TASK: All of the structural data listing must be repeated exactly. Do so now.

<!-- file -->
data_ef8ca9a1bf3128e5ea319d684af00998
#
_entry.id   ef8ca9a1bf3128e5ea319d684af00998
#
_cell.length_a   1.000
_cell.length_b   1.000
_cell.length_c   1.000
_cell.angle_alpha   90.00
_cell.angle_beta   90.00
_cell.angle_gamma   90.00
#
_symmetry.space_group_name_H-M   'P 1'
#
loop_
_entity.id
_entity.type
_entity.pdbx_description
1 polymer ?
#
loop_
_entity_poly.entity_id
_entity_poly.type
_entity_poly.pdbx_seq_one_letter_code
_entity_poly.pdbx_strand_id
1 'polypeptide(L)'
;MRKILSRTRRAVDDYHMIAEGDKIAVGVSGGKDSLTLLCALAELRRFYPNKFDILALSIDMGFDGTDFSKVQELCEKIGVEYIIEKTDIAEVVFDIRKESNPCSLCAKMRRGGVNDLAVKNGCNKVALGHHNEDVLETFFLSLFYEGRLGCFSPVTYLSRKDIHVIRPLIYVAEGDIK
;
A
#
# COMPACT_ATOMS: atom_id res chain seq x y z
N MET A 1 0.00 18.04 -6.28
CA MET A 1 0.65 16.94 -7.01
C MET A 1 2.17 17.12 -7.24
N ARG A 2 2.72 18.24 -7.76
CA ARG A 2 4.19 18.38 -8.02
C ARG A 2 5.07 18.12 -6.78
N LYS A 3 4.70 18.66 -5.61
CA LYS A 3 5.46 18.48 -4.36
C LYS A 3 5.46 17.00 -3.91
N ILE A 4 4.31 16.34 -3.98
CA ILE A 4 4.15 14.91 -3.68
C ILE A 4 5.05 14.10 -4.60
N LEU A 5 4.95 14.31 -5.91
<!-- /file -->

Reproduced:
data_ef8ca9a1bf3128e5ea319d684af00998
#
_entry.id   ef8ca9a1bf3128e5ea319d684af00998
#
_cell.length_a   1.000
_cell.length_b   1.000
_cell.length_c   1.000
_cell.angle_alpha   90.00
_cell.angle_beta   90.00
_cell.angle_gamma   90.00
#
_symmetry.space_group_name_H-M   'P 1'
#
loop_
_entity.id
_entity.type
_entity.pdbx_description
1 polymer ?
#
loop_
_entity_poly.entity_id
_entity_poly.type
_entity_poly.pdbx_seq_one_letter_code
_entity_poly.pdbx_strand_id
1 'polypeptide(L)'
;MRKILSRTRRAVDDYHMIAEGDKIAVGVSGGKDSLTLLCALAELRRFYPNKFDILALSIDMGFDGTDFSKVQELCEKIGVEYIIEKTDIAEVVFDIRKESNPCSLCAKMRRGGVNDLAVKNGCNKVALGHHNEDVLETFFLSLFYEGRLGCFSPVTYLSRKDIHVIRPLIYVAEGDIK
;
A
#
# COMPACT_ATOMS: atom_id res chain seq x y z
N MET A 1 0.00 18.04 -6.28
CA MET A 1 0.65 16.94 -7.01
C MET A 1 2.17 17.12 -7.24
N ARG A 2 2.72 18.24 -7.76
CA ARG A 2 4.19 18.38 -8.02
C ARG A 2 5.07 18.12 -6.78
N LYS A 3 4.70 18.66 -5.61
CA LYS A 3 5.46 18.48 -4.36
C LYS A 3 5.46 17.00 -3.91
N ILE A 4 4.31 16.34 -3.98
CA ILE A 4 4.15 14.91 -3.68
C ILE A 4 5.05 14.10 -4.60
N LEU A 5 4.95 14.31 -5.91